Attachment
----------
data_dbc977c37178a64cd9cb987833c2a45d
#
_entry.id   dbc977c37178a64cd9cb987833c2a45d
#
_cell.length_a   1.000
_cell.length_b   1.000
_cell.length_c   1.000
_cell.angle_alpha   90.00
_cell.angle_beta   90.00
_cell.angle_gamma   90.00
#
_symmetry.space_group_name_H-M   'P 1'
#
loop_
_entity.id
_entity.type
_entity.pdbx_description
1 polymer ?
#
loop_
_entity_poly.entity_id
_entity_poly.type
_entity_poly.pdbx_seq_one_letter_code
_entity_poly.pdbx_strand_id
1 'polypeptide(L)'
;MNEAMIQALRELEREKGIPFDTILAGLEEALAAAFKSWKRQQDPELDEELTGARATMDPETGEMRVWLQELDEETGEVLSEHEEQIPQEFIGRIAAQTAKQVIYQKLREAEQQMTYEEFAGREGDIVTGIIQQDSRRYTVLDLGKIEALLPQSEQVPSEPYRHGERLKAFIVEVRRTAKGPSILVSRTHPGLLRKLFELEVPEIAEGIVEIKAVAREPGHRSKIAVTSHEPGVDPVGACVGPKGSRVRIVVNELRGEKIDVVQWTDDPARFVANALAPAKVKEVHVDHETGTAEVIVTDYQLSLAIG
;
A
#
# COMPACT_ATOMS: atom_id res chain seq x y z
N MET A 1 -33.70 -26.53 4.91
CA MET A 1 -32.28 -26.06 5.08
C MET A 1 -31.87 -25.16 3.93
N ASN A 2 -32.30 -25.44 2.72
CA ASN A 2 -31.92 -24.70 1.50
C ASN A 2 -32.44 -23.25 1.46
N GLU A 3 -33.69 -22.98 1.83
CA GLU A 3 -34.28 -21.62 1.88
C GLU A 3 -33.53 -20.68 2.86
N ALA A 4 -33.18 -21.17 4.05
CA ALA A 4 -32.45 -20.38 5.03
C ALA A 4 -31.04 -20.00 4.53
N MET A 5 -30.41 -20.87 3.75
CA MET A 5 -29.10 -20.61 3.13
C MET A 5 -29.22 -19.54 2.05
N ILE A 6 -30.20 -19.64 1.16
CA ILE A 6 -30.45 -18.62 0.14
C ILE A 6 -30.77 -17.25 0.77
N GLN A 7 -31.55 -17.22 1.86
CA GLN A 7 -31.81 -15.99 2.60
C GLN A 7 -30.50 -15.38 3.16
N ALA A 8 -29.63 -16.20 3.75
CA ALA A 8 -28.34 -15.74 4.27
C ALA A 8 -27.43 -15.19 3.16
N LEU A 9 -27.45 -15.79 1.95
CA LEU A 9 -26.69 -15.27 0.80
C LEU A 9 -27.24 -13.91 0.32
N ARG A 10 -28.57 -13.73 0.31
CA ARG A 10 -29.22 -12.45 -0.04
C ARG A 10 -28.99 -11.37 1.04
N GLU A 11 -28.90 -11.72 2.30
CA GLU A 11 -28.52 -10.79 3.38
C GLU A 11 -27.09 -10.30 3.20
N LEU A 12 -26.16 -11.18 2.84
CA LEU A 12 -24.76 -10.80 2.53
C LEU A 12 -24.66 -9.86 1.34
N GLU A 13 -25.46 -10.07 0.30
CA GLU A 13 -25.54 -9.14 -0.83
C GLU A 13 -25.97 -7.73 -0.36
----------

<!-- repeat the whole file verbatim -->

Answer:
data_dbc977c37178a64cd9cb987833c2a45d
#
_entry.id   dbc977c37178a64cd9cb987833c2a45d
#
_cell.length_a   1.000
_cell.length_b   1.000
_cell.length_c   1.000
_cell.angle_alpha   90.00
_cell.angle_beta   90.00
_cell.angle_gamma   90.00
#
_symmetry.space_group_name_H-M   'P 1'
#
loop_
_entity.id
_entity.type
_entity.pdbx_description
1 polymer ?
#
loop_
_entity_poly.entity_id
_entity_poly.type
_entity_poly.pdbx_seq_one_letter_code
_entity_poly.pdbx_strand_id
1 'polypeptide(L)'
;MNEAMIQALRELEREKGIPFDTILAGLEEALAAAFKSWKRQQDPELDEELTGARATMDPETGEMRVWLQELDEETGEVLSEHEEQIPQEFIGRIAAQTAKQVIYQKLREAEQQMTYEEFAGREGDIVTGIIQQDSRRYTVLDLGKIEALLPQSEQVPSEPYRHGERLKAFIVEVRRTAKGPSILVSRTHPGLLRKLFELEVPEIAEGIVEIKAVAREPGHRSKIAVTSHEPGVDPVGACVGPKGSRVRIVVNELRGEKIDVVQWTDDPARFVANALAPAKVKEVHVDHETGTAEVIVTDYQLSLAIG
;
A
#
# COMPACT_ATOMS: atom_id res chain seq x y z
N MET A 1 -33.70 -26.53 4.91
CA MET A 1 -32.28 -26.06 5.08
C MET A 1 -31.87 -25.16 3.93
N ASN A 2 -32.30 -25.44 2.72
CA ASN A 2 -31.92 -24.70 1.50
C ASN A 2 -32.44 -23.25 1.46
N GLU A 3 -33.69 -22.98 1.83
CA GLU A 3 -34.28 -21.62 1.88
C GLU A 3 -33.53 -20.68 2.86
N ALA A 4 -33.18 -21.17 4.05
CA ALA A 4 -32.45 -20.38 5.03
C ALA A 4 -31.04 -20.00 4.53
N MET A 5 -30.41 -20.87 3.75
CA MET A 5 -29.10 -20.61 3.13
C MET A 5 -29.22 -19.54 2.05
N ILE A 6 -30.20 -19.64 1.16
CA ILE A 6 -30.45 -18.62 0.14
C ILE A 6 -30.77 -17.25 0.77
N GLN A 7 -31.55 -17.22 1.86
CA GLN A 7 -31.81 -15.99 2.60
C GLN A 7 -30.50 -15.38 3.16
N ALA A 8 -29.63 -16.20 3.75
CA ALA A 8 -28.34 -15.74 4.27
C ALA A 8 -27.43 -15.19 3.16
N LEU A 9 -27.45 -15.79 1.95
CA LEU A 9 -26.69 -15.27 0.80
C LEU A 9 -27.24 -13.91 0.32
N ARG A 10 -28.57 -13.73 0.31
CA ARG A 10 -29.22 -12.45 -0.04
C ARG A 10 -28.99 -11.37 1.04
N GLU A 11 -28.90 -11.72 2.30
CA GLU A 11 -28.52 -10.79 3.38
C GLU A 11 -27.09 -10.30 3.20
N LEU A 12 -26.16 -11.18 2.84
CA LEU A 12 -24.76 -10.80 2.53
C LEU A 12 -24.66 -9.86 1.34
N GLU A 13 -25.46 -10.07 0.30
CA GLU A 13 -25.54 -9.14 -0.83
C GLU A 13 -25.97 -7.73 -0.36